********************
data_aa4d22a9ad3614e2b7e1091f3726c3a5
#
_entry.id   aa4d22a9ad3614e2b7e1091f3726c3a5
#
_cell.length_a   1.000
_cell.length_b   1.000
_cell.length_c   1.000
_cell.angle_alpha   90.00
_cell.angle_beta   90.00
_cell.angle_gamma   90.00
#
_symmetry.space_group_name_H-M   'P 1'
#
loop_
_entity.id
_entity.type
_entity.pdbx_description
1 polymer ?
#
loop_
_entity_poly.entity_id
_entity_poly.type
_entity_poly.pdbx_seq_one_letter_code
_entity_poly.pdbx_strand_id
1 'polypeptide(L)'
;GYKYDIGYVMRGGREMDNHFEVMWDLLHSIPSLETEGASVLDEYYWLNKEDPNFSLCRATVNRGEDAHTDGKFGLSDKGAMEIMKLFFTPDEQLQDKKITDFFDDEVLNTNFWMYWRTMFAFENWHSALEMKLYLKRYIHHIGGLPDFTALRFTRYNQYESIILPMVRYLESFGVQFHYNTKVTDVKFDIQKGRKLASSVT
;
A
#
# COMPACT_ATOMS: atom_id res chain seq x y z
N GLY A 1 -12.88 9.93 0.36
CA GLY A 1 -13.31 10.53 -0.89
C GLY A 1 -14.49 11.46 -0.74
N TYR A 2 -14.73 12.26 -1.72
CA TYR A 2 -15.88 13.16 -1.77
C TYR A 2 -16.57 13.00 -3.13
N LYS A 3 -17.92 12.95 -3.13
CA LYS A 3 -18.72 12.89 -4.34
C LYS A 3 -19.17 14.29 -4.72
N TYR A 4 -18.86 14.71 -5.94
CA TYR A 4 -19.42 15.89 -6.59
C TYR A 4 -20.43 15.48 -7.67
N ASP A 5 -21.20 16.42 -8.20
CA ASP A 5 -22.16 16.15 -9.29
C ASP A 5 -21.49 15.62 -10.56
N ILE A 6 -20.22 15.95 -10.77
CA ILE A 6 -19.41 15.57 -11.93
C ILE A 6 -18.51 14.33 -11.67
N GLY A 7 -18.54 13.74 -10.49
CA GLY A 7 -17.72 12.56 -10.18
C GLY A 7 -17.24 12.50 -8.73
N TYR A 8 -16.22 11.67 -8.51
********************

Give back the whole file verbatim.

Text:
data_aa4d22a9ad3614e2b7e1091f3726c3a5
#
_entry.id   aa4d22a9ad3614e2b7e1091f3726c3a5
#
_cell.length_a   1.000
_cell.length_b   1.000
_cell.length_c   1.000
_cell.angle_alpha   90.00
_cell.angle_beta   90.00
_cell.angle_gamma   90.00
#
_symmetry.space_group_name_H-M   'P 1'
#
loop_
_entity.id
_entity.type
_entity.pdbx_description
1 polymer ?
#
loop_
_entity_poly.entity_id
_entity_poly.type
_entity_poly.pdbx_seq_one_letter_code
_entity_poly.pdbx_strand_id
1 'polypeptide(L)'
;GYKYDIGYVMRGGREMDNHFEVMWDLLHSIPSLETEGASVLDEYYWLNKEDPNFSLCRATVNRGEDAHTDGKFGLSDKGAMEIMKLFFTPDEQLQDKKITDFFDDEVLNTNFWMYWRTMFAFENWHSALEMKLYLKRYIHHIGGLPDFTALRFTRYNQYESIILPMVRYLESFGVQFHYNTKVTDVKFDIQKGRKLASSVT
;
A
#
# COMPACT_ATOMS: atom_id res chain seq x y z
N GLY A 1 -12.88 9.93 0.36
CA GLY A 1 -13.31 10.53 -0.89
C GLY A 1 -14.49 11.46 -0.74
N TYR A 2 -14.73 12.26 -1.72
CA TYR A 2 -15.88 13.16 -1.77
C TYR A 2 -16.57 13.00 -3.13
N LYS A 3 -17.92 12.95 -3.13
CA LYS A 3 -18.72 12.89 -4.34
C LYS A 3 -19.17 14.29 -4.72
N TYR A 4 -18.86 14.71 -5.94
CA TYR A 4 -19.42 15.89 -6.59
C TYR A 4 -20.43 15.48 -7.67
N ASP A 5 -21.20 16.42 -8.20
CA ASP A 5 -22.16 16.15 -9.29
C ASP A 5 -21.49 15.62 -10.56
N ILE A 6 -20.22 15.95 -10.77
CA ILE A 6 -19.41 15.57 -11.93
C ILE A 6 -18.51 14.33 -11.67
N GLY A 7 -18.54 13.74 -10.49
CA GLY A 7 -17.72 12.56 -10.18
C GLY A 7 -17.24 12.50 -8.73
N TYR A 8 -16.22 11.67 -8.51